The Humboldt Waste Management Authority is putting a lid on the Cummings Road Landfill.
Some 15 years after taking over ownership of the property northeast of Eureka, HWMA’s contractor will begin work on Phase II to cap the landfill that once accepted solid waste from throughout the county. HWMA is a joint powers authority comprising the county of Humboldt and the cities of Arcata, Eureka, Ferndale, Blue Lake and Rio Dell.
Phase I of the landfill closure plan was completed late in the summer of 2012 at a cost of $4.4 million. Phase II, estimated to cost $2.28 million, begins in about a week with all work expected to be complete by Sept. 30. Both came with the North Coast Regional Water Quality Control Board’s approval of a Joint Technical Document for Closure, a document approved after years of information sharing and back-and-forth negotiation.
HWMA Executive Director Jill Duffy said the Phase II contractor, Meyers Earthwork of the Redding area, will have equipment on site by June 15. Their task is to install what Duffy described as “a burrito wrap,” an impermeable liner that will be attached to the site’s existing liner. The contractor also will create a haul road to transfer clean fill dirt, re-contour the land slightly, and cover the project area with 18 inches of clean fill dirt, Duffy said.
Getting to this point, Duffy said, was not exactly easy.
The Cummings Road Landfill opened in the early 1930s and was, for many years, a burn-and-shove operation. Garbage collected in and around the city of Eureka was transported to the site, burned and the remaining material pushed into surrounding ravines — a practice that continued until 1969, at which time the site became a cut-and-cover unlined facility. City Garbage took over management in 1974 and began accepting waste from throughout the North Coast. The facility stopped accepting solid waste in 1998.
Humboldt Waste Management Authority purchased the property in 2000, a move that came with the responsibility of permanently closing the landfill and an $8 million trust fund to accomplish that objective. City Garbage, which had since changed its name to NorCal Waste Inc, retained ownership of property surrounding the authority’s 33-acre landfill site. HWMA owns a total of 107 acres, including 1.23 acres of the burn dump area — where for decades what remained after the open-burning process was deposited.
Heavy storms in the winter of 2005-06 brought the residue of the burned refuse to the surface on property adjacent to the permitted landfill. In April 2013, the North Coast Regional Water Quality Control Board issued a Clean Up and Abatement order to HWMA and Recology-Humboldt to clean up the site in 18 months.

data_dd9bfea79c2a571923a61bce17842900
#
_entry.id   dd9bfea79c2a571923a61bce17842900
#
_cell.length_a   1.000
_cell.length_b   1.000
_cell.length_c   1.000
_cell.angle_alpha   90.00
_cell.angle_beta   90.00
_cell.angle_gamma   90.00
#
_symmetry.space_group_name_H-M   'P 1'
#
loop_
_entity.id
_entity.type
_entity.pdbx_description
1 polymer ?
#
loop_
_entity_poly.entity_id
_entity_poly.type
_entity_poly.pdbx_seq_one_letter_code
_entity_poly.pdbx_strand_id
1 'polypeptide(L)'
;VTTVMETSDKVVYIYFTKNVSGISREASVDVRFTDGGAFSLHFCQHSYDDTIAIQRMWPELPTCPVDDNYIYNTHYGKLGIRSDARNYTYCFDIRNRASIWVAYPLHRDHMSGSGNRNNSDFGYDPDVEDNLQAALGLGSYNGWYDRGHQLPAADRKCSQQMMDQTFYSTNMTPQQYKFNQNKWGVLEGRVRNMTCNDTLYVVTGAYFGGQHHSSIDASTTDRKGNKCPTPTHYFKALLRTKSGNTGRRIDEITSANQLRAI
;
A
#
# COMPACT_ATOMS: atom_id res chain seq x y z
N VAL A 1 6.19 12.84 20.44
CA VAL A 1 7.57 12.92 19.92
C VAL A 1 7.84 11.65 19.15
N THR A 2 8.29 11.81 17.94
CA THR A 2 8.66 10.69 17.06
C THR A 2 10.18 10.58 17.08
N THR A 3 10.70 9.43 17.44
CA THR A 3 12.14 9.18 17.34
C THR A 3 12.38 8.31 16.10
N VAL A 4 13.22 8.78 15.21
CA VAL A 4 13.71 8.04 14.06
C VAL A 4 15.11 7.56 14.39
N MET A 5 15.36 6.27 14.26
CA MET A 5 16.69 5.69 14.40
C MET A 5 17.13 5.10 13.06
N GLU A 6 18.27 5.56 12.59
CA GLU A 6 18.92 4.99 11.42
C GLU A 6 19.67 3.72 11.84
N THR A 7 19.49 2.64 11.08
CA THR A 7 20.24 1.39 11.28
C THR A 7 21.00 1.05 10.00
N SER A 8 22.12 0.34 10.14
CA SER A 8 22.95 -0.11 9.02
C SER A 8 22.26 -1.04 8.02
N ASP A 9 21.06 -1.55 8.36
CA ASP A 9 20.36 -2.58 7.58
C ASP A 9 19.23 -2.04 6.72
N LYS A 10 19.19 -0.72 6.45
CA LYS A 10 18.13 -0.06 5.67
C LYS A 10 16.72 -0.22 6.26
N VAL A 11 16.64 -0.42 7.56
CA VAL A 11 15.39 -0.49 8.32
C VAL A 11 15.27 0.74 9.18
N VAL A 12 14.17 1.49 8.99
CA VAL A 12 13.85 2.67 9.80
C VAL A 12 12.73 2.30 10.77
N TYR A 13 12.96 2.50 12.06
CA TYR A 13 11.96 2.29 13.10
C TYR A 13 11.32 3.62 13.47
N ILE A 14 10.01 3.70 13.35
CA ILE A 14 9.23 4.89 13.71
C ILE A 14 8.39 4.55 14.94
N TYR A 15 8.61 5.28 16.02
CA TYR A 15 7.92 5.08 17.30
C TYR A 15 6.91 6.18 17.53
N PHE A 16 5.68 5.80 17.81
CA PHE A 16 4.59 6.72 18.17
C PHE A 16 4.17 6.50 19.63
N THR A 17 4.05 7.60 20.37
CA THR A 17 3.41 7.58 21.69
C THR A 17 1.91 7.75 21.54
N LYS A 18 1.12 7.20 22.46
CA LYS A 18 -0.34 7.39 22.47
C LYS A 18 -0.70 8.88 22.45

Previously, the Humboldt County Local Enforcement Agency determined in October 1999 that the site posed “no regulatory concern,” and no follow-up was required.
With the winter 2005-06 storms, the North Coast Regional Water Quality Control Board took a second look at the burn ash site. The burn ash covered 6.2 acres, and stretched across property owned by Recology Humboldt (formerly NorCal Waste, Inc) and Humboldt Waste Management Authority. What was originally thought to be some 58,000 cubic yards of burn ash, ended up to be 91,600 cubic yards.
“It was all pulled out and trucked to Phase II at the top of the landfill,” Duffy said. The ash was then covered with 6 inches of clean fill dirt with straw added for erosion control. The total project cost was about $3.5 million, but it could have been much higher. The ability to transfer the burn ash to the section of the landfill not yet capped, allowed HWMA and Recology to avoid some $12 million estimated to haul and dispose of the material elsewhere, Duffy said.
In some areas, she said, the burn ash was 20 feet deep.
“Much of the burn ash site was covered with dense (in some places impenetrable) brush and small trees with no drivable access,” according to a booklet Duffy put together to explain the process.
“This was a huge project,” she said.
By October 2014, the work was complete. As there was considerable land disturbance, Duffy said, HWMA will monitor vegetation and mitigate for erosion for a period of five years.
Humboldt Waste Management Authority then returned its focus to completing Phase II of the Cummings Roads Landfill closure. During the process, Geo-Logic Associates of Nevada City will provide Construction Quality Assurance Services, which includes a daily report to the North Coast Regional Water Quality Control Board. Once the existing liner and the new liner are attached, and the fill dirt covers the site, HWMA is still responsible for monitoring the site for 30 years following the closure with expected costs of $400,000 per year. Part of that expense comes in the operation of extraction wells that pump water out of the site into a storage tank. The contents will be transported to the city of Eureka’s wastewater treatment plant on a daily basis. The cost to haul and dispose of the leachate is $120,000 per year, Duffy said. Other expenses include monitoring, testing, and staff time to accomplish those tasks.
“The authority has been working for the last 16 years to close the landfill,” Duffy said. “There have been some pretty significant geologic and legacy sites challenges. We are really excited to be closing the landfill and moving into monitoring action. It reduces our liability pretty significantly.”
Duffy said she did not anticipate adverse impacts to Cummings Road neighbors. A water truck will be used to reduce dust, workers will be advised to drive carefully, and the equipment noise shouldn’t be disruptive, she said.
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